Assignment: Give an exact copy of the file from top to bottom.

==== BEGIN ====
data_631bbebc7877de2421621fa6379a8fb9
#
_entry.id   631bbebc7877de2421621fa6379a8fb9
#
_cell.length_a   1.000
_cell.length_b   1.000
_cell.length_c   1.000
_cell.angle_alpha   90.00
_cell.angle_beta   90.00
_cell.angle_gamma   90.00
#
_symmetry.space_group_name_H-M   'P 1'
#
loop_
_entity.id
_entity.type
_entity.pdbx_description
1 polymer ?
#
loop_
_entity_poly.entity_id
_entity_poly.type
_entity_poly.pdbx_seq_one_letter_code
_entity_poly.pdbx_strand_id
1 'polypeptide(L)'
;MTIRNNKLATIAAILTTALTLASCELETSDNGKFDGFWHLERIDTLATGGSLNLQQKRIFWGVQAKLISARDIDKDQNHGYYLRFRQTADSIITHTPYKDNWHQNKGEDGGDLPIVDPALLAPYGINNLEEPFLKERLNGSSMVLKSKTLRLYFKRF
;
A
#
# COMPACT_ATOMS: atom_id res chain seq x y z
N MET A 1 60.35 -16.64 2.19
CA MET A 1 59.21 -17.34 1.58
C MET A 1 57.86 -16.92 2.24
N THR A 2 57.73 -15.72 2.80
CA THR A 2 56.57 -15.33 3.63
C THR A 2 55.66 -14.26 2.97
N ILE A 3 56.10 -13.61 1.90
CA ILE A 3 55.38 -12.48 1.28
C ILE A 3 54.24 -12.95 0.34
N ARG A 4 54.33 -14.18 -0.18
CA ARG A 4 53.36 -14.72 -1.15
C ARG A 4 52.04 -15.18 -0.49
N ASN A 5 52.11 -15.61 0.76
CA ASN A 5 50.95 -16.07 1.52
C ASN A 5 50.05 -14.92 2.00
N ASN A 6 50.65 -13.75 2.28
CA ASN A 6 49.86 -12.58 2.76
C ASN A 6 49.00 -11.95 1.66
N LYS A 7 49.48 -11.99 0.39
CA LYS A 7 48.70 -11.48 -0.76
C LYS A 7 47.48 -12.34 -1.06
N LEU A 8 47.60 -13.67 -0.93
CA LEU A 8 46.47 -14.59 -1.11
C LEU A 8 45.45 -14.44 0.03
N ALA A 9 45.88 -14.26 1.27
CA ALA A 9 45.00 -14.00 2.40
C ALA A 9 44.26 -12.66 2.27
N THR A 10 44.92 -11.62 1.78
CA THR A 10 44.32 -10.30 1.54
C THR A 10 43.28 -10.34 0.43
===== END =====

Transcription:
data_631bbebc7877de2421621fa6379a8fb9
#
_entry.id   631bbebc7877de2421621fa6379a8fb9
#
_cell.length_a   1.000
_cell.length_b   1.000
_cell.length_c   1.000
_cell.angle_alpha   90.00
_cell.angle_beta   90.00
_cell.angle_gamma   90.00
#
_symmetry.space_group_name_H-M   'P 1'
#
loop_
_entity.id
_entity.type
_entity.pdbx_description
1 polymer ?
#
loop_
_entity_poly.entity_id
_entity_poly.type
_entity_poly.pdbx_seq_one_letter_code
_entity_poly.pdbx_strand_id
1 'polypeptide(L)'
;MTIRNNKLATIAAILTTALTLASCELETSDNGKFDGFWHLERIDTLATGGSLNLQQKRIFWGVQAKLISARDIDKDQNHGYYLRFRQTADSIITHTPYKDNWHQNKGEDGGDLPIVDPALLAPYGINNLEEPFLKERLNGSSMVLKSKTLRLYFKRF
;
A
#
# COMPACT_ATOMS: atom_id res chain seq x y z
N MET A 1 60.35 -16.64 2.19
CA MET A 1 59.21 -17.34 1.58
C MET A 1 57.86 -16.92 2.24
N THR A 2 57.73 -15.72 2.80
CA THR A 2 56.57 -15.33 3.63
C THR A 2 55.66 -14.26 2.97
N ILE A 3 56.10 -13.61 1.90
CA ILE A 3 55.38 -12.48 1.28
C ILE A 3 54.24 -12.95 0.34
N ARG A 4 54.33 -14.18 -0.18
CA ARG A 4 53.36 -14.72 -1.15
C ARG A 4 52.04 -15.18 -0.49
N ASN A 5 52.11 -15.61 0.76
CA ASN A 5 50.95 -16.07 1.52
C ASN A 5 50.05 -14.92 2.00
N ASN A 6 50.65 -13.75 2.28
CA ASN A 6 49.86 -12.58 2.76
C ASN A 6 49.00 -11.95 1.66
N LYS A 7 49.48 -11.99 0.39
CA LYS A 7 48.70 -11.48 -0.76
C LYS A 7 47.48 -12.34 -1.06
N LEU A 8 47.60 -13.67 -0.93
CA LEU A 8 46.47 -14.59 -1.11
C LEU A 8 45.45 -14.44 0.03
N ALA A 9 45.88 -14.26 1.27
CA ALA A 9 45.00 -14.00 2.40
C ALA A 9 44.26 -12.66 2.27
N THR A 10 44.92 -11.62 1.78
CA THR A 10 44.32 -10.30 1.54
C THR A 10 43.28 -10.34 0.43